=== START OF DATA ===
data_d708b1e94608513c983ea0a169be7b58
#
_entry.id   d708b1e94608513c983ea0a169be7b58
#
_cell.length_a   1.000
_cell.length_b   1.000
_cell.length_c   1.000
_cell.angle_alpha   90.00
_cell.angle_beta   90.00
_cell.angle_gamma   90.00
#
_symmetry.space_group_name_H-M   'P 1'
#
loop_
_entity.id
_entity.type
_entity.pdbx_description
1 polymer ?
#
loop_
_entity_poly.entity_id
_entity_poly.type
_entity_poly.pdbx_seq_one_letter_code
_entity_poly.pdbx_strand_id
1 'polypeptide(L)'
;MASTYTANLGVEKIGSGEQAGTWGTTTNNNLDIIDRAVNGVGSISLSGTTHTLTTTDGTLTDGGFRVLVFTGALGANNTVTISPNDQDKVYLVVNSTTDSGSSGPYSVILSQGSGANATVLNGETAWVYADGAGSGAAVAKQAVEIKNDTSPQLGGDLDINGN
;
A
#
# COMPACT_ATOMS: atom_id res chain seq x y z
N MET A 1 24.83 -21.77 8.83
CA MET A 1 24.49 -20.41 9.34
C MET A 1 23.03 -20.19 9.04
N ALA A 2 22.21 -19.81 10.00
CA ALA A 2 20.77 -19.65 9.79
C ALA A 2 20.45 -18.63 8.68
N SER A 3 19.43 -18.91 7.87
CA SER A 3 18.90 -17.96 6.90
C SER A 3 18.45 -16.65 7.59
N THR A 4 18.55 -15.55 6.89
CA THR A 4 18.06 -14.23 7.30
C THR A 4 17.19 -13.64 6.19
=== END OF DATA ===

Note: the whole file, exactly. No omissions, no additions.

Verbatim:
data_d708b1e94608513c983ea0a169be7b58
#
_entry.id   d708b1e94608513c983ea0a169be7b58
#
_cell.length_a   1.000
_cell.length_b   1.000
_cell.length_c   1.000
_cell.angle_alpha   90.00
_cell.angle_beta   90.00
_cell.angle_gamma   90.00
#
_symmetry.space_group_name_H-M   'P 1'
#
loop_
_entity.id
_entity.type
_entity.pdbx_description
1 polymer ?
#
loop_
_entity_poly.entity_id
_entity_poly.type
_entity_poly.pdbx_seq_one_letter_code
_entity_poly.pdbx_strand_id
1 'polypeptide(L)'
;MASTYTANLGVEKIGSGEQAGTWGTTTNNNLDIIDRAVNGVGSISLSGTTHTLTTTDGTLTDGGFRVLVFTGALGANNTVTISPNDQDKVYLVVNSTTDSGSSGPYSVILSQGSGANATVLNGETAWVYADGAGSGAAVAKQAVEIKNDTSPQLGGDLDINGN
;
A
#
# COMPACT_ATOMS: atom_id res chain seq x y z
N MET A 1 24.83 -21.77 8.83
CA MET A 1 24.49 -20.41 9.34
C MET A 1 23.03 -20.19 9.04
N ALA A 2 22.21 -19.81 10.00
CA ALA A 2 20.77 -19.65 9.79
C ALA A 2 20.45 -18.63 8.68
N SER A 3 19.43 -18.91 7.87
CA SER A 3 18.90 -17.96 6.90
C SER A 3 18.45 -16.65 7.59
N THR A 4 18.55 -15.55 6.89
CA THR A 4 18.06 -14.23 7.30
C THR A 4 17.19 -13.64 6.19